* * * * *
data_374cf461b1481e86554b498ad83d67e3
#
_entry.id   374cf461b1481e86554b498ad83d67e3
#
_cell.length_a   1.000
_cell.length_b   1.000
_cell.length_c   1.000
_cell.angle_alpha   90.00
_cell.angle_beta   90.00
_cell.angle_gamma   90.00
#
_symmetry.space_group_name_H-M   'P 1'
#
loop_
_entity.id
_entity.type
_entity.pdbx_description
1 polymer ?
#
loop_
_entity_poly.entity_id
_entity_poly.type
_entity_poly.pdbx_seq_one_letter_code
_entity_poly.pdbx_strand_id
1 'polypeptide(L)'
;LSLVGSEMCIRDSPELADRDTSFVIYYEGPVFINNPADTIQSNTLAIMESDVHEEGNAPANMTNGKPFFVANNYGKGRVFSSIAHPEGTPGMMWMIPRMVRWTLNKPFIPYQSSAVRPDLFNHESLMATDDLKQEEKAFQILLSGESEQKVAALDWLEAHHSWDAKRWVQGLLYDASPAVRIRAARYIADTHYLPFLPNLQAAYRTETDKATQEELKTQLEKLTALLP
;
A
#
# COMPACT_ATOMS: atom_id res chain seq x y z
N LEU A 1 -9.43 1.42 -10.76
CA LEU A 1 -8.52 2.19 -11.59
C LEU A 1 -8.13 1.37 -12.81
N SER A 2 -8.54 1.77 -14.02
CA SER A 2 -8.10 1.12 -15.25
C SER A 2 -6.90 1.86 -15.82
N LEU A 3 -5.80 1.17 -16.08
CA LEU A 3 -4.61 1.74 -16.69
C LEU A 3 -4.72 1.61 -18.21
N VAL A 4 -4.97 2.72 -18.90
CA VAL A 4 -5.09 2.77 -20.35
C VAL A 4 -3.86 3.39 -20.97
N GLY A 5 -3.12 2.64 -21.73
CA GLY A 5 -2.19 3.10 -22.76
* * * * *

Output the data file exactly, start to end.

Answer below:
data_374cf461b1481e86554b498ad83d67e3
#
_entry.id   374cf461b1481e86554b498ad83d67e3
#
_cell.length_a   1.000
_cell.length_b   1.000
_cell.length_c   1.000
_cell.angle_alpha   90.00
_cell.angle_beta   90.00
_cell.angle_gamma   90.00
#
_symmetry.space_group_name_H-M   'P 1'
#
loop_
_entity.id
_entity.type
_entity.pdbx_description
1 polymer ?
#
loop_
_entity_poly.entity_id
_entity_poly.type
_entity_poly.pdbx_seq_one_letter_code
_entity_poly.pdbx_strand_id
1 'polypeptide(L)'
;LSLVGSEMCIRDSPELADRDTSFVIYYEGPVFINNPADTIQSNTLAIMESDVHEEGNAPANMTNGKPFFVANNYGKGRVFSSIAHPEGTPGMMWMIPRMVRWTLNKPFIPYQSSAVRPDLFNHESLMATDDLKQEEKAFQILLSGESEQKVAALDWLEAHHSWDAKRWVQGLLYDASPAVRIRAARYIADTHYLPFLPNLQAAYRTETDKATQEELKTQLEKLTALLP
;
A
#
# COMPACT_ATOMS: atom_id res chain seq x y z
N LEU A 1 -9.43 1.42 -10.76
CA LEU A 1 -8.52 2.19 -11.59
C LEU A 1 -8.13 1.37 -12.81
N SER A 2 -8.54 1.77 -14.02
CA SER A 2 -8.10 1.12 -15.25
C SER A 2 -6.90 1.86 -15.82
N LEU A 3 -5.80 1.17 -16.08
CA LEU A 3 -4.61 1.74 -16.69
C LEU A 3 -4.72 1.61 -18.21
N VAL A 4 -4.97 2.72 -18.90
CA VAL A 4 -5.09 2.77 -20.35
C VAL A 4 -3.86 3.39 -20.97
N GLY A 5 -3.12 2.64 -21.73
CA GLY A 5 -2.19 3.10 -22.76